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ReelTalk Movie Reviews
Hell House
by Joanne Ross

I canít imagine ambivalence being a common response to horror movies. People usually have such strong reactions to them, ones tending to land in the extreme ranges of the emotional spectrum. However, I must admit feeling ambivalent about The Last House on the Left, Dennis Iliadisís 2009 remake of Wes Cravenís 1972 classic of the same name.

 Iíll leave comparisons between the two versions to other reviewers interested in examining each filmís merits and shortcomings. Comparisons arenít at the heart of my concerns. On the one hand, I want to praise Iliadis for his gutsy and level-headed direction of a film with such unpalatable subject matter. I especially want to praise his cast, headed by Tony Goldwyn, Sara Paxton, and Monica Potter, for whom this surely had to be a mentally and emotionally-charged experience. But on the other hand, I canít help wondering why this movie got made at all.


For me, the question isnít whether the level of violence depicted in the film is justified -- it is. The story is simple enough: ex-convicts violate two teenage girls, killing one and leaving the other for dead. Parents of the surviving girl take revenge on the bad guys with alarming ingenuity. Practically speaking, the use of violence makes sense under the circumstances. The real question involves whether we need a film like this, however exceptionally made, since violence is the only thing it offers to viewers.

All genres are subject to trends. Across the board, film violence has escalated. In horror, the predominant trends are the New Wave which has yet to lose steam; torture porn; and something else akin to torture porn as it shares the same aims but operates without the Grand Guignol-esqe staginess and medieval torture chamber props. Like torture porn, this trendís subject matter deals with the deliberate infliction of pain by one person on another and the eventual revenge of the victim on his tormentor. The aim isnít to scare audiences in the traditional, benign sense. Instead, the goal seems to be eliciting an audience response which approximates -- on a much smaller scale -- the suffering endured by the characters in the film. We all know the best films succeed at least partly because people empathize with the characters. This new horror trend takes things way too far in the self-identification department.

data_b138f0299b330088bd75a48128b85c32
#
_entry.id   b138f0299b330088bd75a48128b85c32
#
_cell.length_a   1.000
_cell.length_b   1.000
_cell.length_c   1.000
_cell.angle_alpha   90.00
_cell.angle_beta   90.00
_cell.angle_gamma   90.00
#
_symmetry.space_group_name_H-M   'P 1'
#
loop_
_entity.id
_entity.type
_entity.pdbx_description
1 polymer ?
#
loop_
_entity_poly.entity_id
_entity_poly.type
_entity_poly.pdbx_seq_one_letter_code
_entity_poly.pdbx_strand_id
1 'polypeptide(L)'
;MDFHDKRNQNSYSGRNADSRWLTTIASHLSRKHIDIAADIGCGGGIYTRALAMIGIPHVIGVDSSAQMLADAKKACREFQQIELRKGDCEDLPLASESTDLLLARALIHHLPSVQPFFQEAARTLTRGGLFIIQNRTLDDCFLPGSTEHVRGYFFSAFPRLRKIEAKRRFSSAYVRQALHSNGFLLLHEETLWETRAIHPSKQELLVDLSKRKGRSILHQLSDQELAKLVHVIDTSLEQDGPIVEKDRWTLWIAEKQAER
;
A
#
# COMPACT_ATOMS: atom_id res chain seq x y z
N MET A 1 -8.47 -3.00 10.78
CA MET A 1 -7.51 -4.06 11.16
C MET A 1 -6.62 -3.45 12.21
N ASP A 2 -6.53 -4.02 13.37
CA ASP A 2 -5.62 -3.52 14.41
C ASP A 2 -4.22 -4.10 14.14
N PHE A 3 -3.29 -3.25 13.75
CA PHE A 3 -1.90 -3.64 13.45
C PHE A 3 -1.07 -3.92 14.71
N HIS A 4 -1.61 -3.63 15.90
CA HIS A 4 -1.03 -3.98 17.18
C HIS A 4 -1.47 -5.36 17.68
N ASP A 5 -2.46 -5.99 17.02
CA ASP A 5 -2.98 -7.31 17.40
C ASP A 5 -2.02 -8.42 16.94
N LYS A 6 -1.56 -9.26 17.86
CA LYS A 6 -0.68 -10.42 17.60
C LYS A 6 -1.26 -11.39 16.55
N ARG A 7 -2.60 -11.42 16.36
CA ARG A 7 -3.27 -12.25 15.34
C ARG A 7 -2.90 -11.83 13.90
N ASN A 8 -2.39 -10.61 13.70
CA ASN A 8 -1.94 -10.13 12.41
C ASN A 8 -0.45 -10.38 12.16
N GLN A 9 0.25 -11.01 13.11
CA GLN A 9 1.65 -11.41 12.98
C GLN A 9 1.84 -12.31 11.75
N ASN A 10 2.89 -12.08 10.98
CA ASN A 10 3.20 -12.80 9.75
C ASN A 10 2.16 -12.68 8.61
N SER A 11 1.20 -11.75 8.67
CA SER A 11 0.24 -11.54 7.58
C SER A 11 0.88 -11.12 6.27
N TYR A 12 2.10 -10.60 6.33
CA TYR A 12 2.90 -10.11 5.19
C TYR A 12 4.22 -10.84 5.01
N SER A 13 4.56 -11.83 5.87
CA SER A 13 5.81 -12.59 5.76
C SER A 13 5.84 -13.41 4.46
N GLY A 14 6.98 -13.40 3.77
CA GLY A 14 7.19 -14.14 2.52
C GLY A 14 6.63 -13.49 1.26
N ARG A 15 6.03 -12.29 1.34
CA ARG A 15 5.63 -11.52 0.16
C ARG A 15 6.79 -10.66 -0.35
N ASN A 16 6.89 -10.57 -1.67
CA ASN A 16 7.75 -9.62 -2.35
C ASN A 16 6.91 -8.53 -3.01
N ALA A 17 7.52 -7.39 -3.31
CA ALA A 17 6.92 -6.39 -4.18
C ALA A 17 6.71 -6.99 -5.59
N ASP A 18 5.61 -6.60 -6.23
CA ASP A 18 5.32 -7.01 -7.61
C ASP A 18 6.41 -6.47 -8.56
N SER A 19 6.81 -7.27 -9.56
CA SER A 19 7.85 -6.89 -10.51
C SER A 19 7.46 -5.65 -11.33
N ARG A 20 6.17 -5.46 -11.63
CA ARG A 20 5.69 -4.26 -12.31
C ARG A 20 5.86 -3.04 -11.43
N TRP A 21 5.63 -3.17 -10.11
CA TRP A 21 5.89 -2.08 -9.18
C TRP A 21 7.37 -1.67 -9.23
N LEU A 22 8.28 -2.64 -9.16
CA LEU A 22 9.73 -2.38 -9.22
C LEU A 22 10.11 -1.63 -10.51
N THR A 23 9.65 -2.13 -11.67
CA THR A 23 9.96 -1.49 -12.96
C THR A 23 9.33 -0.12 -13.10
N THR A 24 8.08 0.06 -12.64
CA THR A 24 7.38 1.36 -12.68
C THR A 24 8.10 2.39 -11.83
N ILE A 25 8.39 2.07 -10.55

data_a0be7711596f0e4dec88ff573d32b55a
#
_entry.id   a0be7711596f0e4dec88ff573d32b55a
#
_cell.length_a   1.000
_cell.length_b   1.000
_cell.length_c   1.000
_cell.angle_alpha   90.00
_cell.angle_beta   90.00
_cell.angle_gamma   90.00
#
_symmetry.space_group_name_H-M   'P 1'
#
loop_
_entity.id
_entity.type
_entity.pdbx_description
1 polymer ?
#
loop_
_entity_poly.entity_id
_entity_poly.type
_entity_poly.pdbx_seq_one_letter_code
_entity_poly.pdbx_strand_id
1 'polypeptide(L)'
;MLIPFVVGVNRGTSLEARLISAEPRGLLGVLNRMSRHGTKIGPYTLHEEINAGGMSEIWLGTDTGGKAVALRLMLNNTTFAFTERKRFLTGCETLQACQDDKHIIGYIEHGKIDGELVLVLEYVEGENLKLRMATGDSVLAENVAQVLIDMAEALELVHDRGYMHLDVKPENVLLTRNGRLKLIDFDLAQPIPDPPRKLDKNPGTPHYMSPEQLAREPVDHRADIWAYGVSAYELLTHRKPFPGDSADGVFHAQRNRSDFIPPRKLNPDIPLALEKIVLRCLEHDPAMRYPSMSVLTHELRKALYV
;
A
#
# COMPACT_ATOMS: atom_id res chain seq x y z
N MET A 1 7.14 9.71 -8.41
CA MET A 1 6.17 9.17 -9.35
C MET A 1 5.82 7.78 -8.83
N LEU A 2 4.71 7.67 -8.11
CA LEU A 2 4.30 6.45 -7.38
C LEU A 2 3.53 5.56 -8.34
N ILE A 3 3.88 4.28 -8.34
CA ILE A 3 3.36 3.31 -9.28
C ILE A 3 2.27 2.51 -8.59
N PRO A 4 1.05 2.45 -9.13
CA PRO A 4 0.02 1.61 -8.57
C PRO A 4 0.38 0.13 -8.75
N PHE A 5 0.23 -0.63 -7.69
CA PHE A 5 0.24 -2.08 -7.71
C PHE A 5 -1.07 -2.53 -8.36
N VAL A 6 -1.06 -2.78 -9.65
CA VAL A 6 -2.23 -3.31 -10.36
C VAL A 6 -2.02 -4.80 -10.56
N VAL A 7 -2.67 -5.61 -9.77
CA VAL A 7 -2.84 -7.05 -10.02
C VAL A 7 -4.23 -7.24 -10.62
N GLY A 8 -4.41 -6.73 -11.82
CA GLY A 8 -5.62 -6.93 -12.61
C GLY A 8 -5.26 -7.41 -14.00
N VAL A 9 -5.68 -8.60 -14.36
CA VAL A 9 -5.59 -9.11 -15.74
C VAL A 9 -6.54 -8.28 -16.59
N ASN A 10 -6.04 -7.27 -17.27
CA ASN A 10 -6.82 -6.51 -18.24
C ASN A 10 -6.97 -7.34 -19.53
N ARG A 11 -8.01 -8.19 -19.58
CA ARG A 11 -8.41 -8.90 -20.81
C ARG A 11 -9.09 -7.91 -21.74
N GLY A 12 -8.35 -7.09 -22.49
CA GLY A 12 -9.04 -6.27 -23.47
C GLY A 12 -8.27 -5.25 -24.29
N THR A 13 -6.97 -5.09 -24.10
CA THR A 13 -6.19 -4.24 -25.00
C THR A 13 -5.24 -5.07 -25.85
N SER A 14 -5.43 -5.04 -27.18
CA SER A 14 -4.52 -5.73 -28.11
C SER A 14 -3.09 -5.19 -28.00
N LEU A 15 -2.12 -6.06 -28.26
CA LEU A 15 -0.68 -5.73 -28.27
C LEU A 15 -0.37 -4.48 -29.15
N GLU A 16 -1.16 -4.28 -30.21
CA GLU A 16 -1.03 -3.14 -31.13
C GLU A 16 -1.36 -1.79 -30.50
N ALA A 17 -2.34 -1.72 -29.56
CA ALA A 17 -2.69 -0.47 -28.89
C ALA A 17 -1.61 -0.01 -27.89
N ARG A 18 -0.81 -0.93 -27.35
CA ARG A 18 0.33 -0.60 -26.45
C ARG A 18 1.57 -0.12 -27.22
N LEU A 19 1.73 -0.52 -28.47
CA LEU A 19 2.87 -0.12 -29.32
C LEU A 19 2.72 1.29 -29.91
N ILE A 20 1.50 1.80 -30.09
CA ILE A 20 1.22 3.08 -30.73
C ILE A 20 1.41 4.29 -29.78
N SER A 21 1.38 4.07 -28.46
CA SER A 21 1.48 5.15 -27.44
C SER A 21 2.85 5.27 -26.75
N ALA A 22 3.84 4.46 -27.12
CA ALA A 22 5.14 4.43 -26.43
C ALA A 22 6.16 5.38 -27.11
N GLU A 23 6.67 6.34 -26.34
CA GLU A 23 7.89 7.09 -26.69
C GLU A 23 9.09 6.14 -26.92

An aspect I find fascinating is how justice and morality operate in viewersí minds as they watch The Last House on the Left and other films whose stories always seem to take place in the woods away from ďcivilizationĒ with its sobering checks and balances and accepted codes of conduct. I'm speaking, of course, about my own personal reactions and observations of the audience plus similar past observations. Killing is killing, torture is torture. We are naturally outraged and sickened as we watch mindless criminals prey on innocent teenagers without provocation and for no other reason than sheer cruelty. Interestingly -- and thankfully -- the director filmed these scenes with care while establishing a non-exploitative tone. Although horribly painful to watch, those scenes were made bearable for me because I sensed the director was clearly on the side of the two victims.

However, the audienceís outrage -- including mine --about the violence shifts dramatically (as does the director's attitude) when itís the parents turn to dish it out. Here Iliadisís camera lingers to capture every detail as mom and dad pick off the convicts one by one, cheered on by the audience who relish every bloody moment. The desire for revenge would seem then to sanctify the worst violence. Deep in the woods, miles away from any neighbors, the parents act outside of the civilizing influence of societyóthey are beyond the jurisdiction of the law, both spiritual and legal. Apparently in films such as these, and in our responses to them, the principle appears to be there is no law in the jungle-- what happens here stays here.

(Released by Rogue Pictures and rated ďRĒ for sadistic brutal violence including a rape and disturbing images, language, nudity and some drug use.)

Review also posted at .

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